ESPN’s attribution process for television

ESPN's Lindsay Czarniak (L) and Kevin Negandhi. (Joe Faraoni/ESPN Images)

ESPN’s Lindsay Czarniak (L) and Kevin Negandhi. (Joe Faraoni/ESPN Images)

ESPN has always strived to properly acknowledge where and from whom news stories originate. The company constantly reviews procedures and processes to keep up with the ever-changing media landscape and the revisions that follow are a reflection of that steadfast commitment.

“Attribution has been and remains vital to our users,” said ESPN Senior Vice President and Director of News, Vince Doria. “The context of where information comes from helps further establish the trust we have built in 33-plus years. These guidelines are part of our ongoing commitment to being as clear as we can in providing fans with the latest and most accurate information.”

Among the areas we have addressed with our most recent review is how we present, specifically in graphics, those stories that have been independently reported by our staff in addition to outside entities.

Below is an overview of ESPN’s approach to attribution on TV under the new guidelines.

News from ESPN reporter(s): “ESPN Report”
• We will use our reporters’ names or “ESPN Report:” for breaking news in scripts, on BottomLine and in graphics.

For example, BottomLine and anchor readers would say: “Vikings sign QB Matt Cassel to one-year, $4 million contract, a league source told ESPN’s Adam Schefter.” The Topic Bar Header would be “ESPN Report,” while the body of the bar would read, “Vikings sign QB Matt Cassel to one-year, $4 million contract.”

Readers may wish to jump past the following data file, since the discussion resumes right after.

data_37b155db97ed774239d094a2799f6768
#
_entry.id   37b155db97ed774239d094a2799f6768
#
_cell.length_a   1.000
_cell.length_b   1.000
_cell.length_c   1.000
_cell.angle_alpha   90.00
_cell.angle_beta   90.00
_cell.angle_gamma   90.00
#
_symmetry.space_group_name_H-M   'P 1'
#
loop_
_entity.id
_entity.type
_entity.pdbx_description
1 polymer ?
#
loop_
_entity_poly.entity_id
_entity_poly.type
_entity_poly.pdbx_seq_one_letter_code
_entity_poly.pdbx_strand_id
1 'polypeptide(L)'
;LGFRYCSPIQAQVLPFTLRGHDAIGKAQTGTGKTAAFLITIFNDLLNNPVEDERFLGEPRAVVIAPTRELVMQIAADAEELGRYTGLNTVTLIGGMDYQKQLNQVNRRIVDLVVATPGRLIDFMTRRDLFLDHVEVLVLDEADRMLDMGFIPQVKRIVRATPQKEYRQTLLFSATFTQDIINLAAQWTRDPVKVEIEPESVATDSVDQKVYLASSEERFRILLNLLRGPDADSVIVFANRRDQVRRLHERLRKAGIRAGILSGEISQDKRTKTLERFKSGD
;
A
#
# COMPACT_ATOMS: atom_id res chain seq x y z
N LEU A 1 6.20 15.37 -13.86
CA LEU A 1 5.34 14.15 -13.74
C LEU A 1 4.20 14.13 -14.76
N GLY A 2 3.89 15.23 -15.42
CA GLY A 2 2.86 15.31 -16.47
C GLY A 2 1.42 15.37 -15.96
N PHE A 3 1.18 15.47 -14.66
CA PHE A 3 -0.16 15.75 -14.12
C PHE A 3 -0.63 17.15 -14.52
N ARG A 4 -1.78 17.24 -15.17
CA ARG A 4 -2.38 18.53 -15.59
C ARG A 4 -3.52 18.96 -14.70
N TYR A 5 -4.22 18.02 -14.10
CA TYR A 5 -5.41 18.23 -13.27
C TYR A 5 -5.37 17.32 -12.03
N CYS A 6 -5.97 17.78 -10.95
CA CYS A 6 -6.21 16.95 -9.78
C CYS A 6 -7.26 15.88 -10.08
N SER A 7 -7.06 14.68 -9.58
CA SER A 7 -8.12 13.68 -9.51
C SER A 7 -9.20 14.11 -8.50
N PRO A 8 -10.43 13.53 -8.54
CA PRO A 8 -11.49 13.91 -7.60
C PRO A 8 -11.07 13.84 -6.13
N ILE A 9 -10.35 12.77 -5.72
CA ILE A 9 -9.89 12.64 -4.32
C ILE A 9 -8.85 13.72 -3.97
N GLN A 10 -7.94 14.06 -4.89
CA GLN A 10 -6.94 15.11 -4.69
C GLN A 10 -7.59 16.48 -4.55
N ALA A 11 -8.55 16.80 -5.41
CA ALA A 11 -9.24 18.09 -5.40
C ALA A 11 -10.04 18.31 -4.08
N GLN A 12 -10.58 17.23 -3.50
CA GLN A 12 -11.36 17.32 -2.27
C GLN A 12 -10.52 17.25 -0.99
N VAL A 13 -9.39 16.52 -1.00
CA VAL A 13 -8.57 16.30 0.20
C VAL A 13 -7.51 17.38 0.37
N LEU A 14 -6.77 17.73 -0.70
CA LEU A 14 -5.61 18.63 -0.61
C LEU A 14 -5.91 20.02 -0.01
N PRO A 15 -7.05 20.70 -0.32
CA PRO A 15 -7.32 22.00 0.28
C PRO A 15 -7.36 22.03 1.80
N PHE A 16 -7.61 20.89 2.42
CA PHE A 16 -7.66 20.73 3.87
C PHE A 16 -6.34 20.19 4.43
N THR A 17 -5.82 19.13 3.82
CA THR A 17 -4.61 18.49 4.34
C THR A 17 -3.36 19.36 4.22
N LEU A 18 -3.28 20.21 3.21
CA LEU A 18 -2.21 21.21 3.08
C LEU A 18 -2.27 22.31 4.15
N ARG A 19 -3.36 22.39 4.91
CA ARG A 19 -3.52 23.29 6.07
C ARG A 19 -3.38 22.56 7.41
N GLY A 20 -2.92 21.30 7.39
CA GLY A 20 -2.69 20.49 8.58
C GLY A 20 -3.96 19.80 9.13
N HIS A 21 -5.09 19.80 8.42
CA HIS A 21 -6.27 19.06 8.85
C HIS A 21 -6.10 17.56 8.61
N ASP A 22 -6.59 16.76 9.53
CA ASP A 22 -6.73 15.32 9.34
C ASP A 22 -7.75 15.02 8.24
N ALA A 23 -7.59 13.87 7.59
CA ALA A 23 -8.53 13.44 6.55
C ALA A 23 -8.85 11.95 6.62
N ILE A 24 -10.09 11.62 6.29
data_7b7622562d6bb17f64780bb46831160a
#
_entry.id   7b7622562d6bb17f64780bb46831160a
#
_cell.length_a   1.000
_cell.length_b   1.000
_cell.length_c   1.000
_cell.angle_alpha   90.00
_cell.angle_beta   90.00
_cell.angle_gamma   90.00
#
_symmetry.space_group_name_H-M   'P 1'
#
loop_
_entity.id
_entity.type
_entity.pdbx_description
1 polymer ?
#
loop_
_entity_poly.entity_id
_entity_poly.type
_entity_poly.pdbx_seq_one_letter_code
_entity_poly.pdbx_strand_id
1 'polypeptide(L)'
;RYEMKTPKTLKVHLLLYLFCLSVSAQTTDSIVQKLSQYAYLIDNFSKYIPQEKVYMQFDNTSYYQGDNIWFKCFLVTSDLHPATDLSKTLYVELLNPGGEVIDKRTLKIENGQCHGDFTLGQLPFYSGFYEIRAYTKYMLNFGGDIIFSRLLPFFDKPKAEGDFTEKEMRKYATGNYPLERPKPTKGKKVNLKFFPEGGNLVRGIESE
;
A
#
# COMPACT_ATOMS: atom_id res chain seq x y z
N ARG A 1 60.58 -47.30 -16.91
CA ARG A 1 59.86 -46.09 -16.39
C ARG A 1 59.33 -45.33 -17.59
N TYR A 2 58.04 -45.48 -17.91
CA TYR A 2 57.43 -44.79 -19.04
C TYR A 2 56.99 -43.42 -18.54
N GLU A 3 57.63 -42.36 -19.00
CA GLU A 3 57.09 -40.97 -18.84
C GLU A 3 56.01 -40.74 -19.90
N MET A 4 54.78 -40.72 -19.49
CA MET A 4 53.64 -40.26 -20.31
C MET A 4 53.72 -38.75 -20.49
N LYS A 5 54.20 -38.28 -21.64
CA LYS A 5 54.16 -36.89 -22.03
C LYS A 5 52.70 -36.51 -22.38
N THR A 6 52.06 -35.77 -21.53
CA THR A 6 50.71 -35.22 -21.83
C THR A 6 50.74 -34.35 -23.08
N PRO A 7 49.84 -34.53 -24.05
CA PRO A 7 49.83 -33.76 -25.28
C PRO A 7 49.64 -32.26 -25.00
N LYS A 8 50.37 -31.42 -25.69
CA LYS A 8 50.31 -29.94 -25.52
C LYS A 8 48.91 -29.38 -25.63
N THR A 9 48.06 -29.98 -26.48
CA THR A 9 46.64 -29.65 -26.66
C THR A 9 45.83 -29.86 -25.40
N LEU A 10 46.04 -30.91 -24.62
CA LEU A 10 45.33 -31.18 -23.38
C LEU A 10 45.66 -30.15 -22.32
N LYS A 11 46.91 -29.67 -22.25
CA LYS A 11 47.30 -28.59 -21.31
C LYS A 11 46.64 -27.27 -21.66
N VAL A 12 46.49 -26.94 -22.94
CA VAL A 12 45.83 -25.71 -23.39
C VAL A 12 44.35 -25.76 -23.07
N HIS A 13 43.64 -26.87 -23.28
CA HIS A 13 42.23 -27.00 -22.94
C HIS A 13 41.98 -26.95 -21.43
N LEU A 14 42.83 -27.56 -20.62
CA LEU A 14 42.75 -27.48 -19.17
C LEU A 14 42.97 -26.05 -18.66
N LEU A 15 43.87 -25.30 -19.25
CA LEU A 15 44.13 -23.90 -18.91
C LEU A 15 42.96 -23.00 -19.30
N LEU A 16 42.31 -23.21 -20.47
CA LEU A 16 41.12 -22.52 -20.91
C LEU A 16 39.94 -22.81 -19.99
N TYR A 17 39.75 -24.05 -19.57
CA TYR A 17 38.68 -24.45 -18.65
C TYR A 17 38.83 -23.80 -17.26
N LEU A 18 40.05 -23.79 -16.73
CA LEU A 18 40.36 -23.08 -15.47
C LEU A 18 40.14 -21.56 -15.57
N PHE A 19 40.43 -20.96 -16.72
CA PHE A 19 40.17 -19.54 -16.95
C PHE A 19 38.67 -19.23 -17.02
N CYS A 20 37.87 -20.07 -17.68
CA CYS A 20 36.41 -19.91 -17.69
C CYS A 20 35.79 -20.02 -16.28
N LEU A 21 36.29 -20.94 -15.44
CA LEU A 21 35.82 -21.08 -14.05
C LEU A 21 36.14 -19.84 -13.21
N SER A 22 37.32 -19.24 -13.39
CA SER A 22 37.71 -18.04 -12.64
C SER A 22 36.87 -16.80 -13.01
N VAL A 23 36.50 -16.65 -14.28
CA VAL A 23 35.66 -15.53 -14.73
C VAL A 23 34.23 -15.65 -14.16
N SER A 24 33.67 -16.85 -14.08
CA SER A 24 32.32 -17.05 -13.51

News from outside entities: “Media Report” or “Media Reports”
• We will use the name of the entity where we obtained the information in scripts, on BottomLine, and, where possible, in graphics. We will only use “Report” in graphics if the name of the entity is too long.

For example, BottomLine and anchor readers would say: “The Ravens will meet with former Broncos defensive end Elvis Dumervil, the Baltimore Sun reports.” The Topic Bar Header would be “Media Report,” while the body of the bar would read, “Baltimore Sun: Ravens to meet with former Broncos DE Elvis Dumervil.”

News from ESPN sources AND outside entities: “ESPN & Media Reports”
• When crediting a story that is being reported by ESPN sources and outside entities, we will credit “ESPN & Media Reports” in graphics. BottomLine and anchor readers will give the names of the specific ESPN reporter(s) and outside entity reporting the story.

For example, BottomLine and anchor readers would say, “Greg Jennings agrees to five-year deal with Vikings, according to ESPN’s Adam Schefter and a report by the Minneapolis Star-Tribune.” The Topic Bar Header would be “ESPN & Media Reports” and the body of the bar would read, “Greg Jennings agrees to five-year deal with Vikings.”

In the current environment of blogs and Twitter, it is often difficult to know definitively who was first to report a story, but it is still important to acknowledge how we initially became aware of that news. So, with a few exceptions, scripts and BottomLine entries will state the news was “earlier reported by” or “previously reported by,” rather than “first reported by,” that ESPN reporter or outside entity. It will be at the discretion of the news desk to determine when and for how long a story warrants this treatment on television.

NOTE: This is a brief look at key points. Further specifics are shared internally in daily production communications.